September 10, 2020 Chris Parker Youmans Guest Writer. The Journal of Public Law is very grateful for this informative and stimulating contribution.


I have worked in the mental health field, and I’ve spoken with hundreds of police officers during NAMI trainings designed to help them understand what to do when someone is in crisis. I can tell you why cops shoot people; and it’s not because they want to hurt anyone.

POLICE OFFICERS SHOOT PEOPLE BECAUSE THAT IS WHAT THEY ARE TRAINED TO DO. That is what they are trained to do when they fool like the situation is out of their control. The gun gives them control.

Dealing with folks who are having a mental health crisis is not about establishing control. it’s about establishing trust. It’s about listening to them , it’s about communication, it’s about taking time to understand the situation. Most cops don’t have the time or the training to concern themselves with any of these things.

Police officers are trained to deal with criminals. They are looking for criminal behavior, expecting criminal behavior, and responding to criminal behavior. That’s their job.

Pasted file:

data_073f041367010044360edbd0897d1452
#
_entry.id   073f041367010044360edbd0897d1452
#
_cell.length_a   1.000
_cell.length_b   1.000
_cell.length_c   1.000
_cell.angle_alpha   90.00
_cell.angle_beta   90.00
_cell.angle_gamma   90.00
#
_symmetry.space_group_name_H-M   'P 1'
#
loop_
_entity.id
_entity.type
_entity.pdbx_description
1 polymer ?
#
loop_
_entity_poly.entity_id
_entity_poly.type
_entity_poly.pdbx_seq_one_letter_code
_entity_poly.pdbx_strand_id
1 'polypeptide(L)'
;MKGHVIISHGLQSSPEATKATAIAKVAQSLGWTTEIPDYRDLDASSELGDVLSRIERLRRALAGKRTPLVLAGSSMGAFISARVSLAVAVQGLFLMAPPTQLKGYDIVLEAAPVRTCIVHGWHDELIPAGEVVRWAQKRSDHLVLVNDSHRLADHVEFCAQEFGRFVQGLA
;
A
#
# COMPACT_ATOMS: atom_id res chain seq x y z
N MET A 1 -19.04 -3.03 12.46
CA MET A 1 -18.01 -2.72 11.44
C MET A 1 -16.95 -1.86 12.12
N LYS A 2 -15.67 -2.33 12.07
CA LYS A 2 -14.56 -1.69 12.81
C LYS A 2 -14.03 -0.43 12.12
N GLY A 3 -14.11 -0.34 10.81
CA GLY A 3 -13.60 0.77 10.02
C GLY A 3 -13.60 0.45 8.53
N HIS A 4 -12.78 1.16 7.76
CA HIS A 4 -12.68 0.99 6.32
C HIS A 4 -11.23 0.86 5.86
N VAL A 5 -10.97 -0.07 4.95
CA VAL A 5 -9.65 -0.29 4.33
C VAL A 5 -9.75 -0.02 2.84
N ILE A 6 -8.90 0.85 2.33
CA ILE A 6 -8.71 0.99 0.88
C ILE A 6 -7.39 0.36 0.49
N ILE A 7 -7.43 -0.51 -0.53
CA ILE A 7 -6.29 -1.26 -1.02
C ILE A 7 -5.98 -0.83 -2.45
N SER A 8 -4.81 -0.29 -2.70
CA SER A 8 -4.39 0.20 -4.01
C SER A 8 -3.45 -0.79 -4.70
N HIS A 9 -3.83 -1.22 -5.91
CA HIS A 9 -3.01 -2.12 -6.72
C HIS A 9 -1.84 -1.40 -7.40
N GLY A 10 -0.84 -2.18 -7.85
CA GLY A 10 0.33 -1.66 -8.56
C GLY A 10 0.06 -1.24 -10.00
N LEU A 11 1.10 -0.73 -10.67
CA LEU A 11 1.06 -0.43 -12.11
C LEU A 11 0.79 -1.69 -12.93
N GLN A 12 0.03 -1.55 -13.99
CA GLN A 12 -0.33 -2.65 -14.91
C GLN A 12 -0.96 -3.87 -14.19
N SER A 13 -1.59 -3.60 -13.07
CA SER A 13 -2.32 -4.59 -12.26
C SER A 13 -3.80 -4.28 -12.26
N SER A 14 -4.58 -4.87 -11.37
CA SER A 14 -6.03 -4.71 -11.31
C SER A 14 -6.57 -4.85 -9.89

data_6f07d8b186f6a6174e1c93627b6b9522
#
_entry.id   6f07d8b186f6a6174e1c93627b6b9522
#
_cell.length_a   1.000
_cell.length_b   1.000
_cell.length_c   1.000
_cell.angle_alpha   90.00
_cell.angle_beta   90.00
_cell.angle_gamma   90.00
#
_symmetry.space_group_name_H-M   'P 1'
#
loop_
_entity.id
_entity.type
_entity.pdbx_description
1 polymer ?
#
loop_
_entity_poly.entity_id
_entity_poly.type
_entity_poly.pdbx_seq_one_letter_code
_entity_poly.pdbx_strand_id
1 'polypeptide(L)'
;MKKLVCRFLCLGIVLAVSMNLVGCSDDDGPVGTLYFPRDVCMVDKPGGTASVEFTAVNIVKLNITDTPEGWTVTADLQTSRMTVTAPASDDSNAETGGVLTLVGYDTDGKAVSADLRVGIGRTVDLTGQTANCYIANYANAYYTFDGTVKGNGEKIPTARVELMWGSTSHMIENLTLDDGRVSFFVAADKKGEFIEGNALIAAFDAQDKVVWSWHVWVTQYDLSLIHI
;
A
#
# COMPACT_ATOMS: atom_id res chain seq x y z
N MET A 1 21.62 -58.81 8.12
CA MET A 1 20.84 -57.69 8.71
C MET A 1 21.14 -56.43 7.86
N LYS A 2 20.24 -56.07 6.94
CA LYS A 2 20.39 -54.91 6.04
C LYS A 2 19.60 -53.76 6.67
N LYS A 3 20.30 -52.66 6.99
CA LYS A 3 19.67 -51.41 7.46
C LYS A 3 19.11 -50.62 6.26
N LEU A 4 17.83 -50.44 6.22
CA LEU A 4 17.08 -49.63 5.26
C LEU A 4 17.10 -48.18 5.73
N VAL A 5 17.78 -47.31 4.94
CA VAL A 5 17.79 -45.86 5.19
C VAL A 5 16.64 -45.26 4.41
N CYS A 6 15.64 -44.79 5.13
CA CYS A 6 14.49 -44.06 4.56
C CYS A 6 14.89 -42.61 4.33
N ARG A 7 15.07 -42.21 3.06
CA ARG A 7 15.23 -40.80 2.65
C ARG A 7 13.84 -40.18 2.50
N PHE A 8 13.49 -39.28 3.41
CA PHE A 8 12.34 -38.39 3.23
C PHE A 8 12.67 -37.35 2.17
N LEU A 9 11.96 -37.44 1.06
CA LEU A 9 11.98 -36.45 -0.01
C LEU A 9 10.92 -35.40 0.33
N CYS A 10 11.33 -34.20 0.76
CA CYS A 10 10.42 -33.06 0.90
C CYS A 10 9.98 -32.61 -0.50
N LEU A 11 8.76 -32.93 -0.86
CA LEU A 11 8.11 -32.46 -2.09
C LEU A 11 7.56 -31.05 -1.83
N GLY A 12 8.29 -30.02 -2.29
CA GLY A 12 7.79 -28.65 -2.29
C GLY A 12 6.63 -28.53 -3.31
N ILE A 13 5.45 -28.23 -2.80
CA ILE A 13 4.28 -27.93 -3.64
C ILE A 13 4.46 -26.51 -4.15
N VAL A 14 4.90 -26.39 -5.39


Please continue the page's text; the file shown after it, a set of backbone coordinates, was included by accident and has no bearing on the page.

Anyone who is in the midst of a mental health issue is not a criminal. Even the justice system makes allowances for “insanity’, lack of control over their their emotional reactions is the most basic definition of ‘crisis.” Police officers are not trained to deal with these situations.

The most logical way to ensure that cops stop killing people is to stop calling them to get involved. STOP CALLING THE POLICE in situations where no crime is being committed, and call someone who is TRAINED TO HELP.

Who can you call for help with someone in crisis? In the United States there are not many options. In Georgia you can ask to speak to an officer who has been through specific mental health training, but there is no guarantee. And a few days’ training cannot compete with years of experience in dealing with criminals.

So what’s the solution? Can we create something that will handle mental health crises as medical situations instead of crimes? Can we offer treatment instead of incarceration? Can we stop asking the police to handle situations that they are not trained to deal with?

Until we do something different, the police will continue to do what they are trained to do, and we will continue to see people who are dealing with mental health issues suffer and die. We will continue to see shootings and deaths at the hands of cops who are given little guidance and even less support on how to approach these situations.

MENTAL HEALTH IS A MEDICAL ISSUE, NOT A CRIME. Let’s stop asking law enforcement to deal with it, and find a better solution.

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